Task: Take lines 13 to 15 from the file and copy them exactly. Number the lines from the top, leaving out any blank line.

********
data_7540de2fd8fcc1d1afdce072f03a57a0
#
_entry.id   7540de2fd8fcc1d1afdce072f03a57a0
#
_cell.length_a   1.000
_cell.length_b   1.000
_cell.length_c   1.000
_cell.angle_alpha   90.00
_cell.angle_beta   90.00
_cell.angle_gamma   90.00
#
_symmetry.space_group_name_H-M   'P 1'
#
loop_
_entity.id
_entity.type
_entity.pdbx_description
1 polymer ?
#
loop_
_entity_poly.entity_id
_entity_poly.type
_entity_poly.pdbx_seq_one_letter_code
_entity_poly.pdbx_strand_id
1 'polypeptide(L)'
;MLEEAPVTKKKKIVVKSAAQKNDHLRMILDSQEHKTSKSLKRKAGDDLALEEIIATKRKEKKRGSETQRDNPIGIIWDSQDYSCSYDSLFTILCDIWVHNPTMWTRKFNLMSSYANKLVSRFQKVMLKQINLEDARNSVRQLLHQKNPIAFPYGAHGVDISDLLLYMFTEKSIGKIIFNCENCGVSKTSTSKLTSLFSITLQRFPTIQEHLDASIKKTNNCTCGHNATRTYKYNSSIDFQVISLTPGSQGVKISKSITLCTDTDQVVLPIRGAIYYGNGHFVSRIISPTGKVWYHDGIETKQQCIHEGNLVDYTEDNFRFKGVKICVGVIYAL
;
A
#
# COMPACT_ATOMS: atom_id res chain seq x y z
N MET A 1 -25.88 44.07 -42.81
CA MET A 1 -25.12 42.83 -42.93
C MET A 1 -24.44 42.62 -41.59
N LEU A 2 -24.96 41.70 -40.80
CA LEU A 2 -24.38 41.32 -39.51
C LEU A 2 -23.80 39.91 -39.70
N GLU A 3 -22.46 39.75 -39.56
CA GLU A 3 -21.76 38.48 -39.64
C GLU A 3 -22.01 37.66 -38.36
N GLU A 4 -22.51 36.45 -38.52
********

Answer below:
#
loop_
_entity.id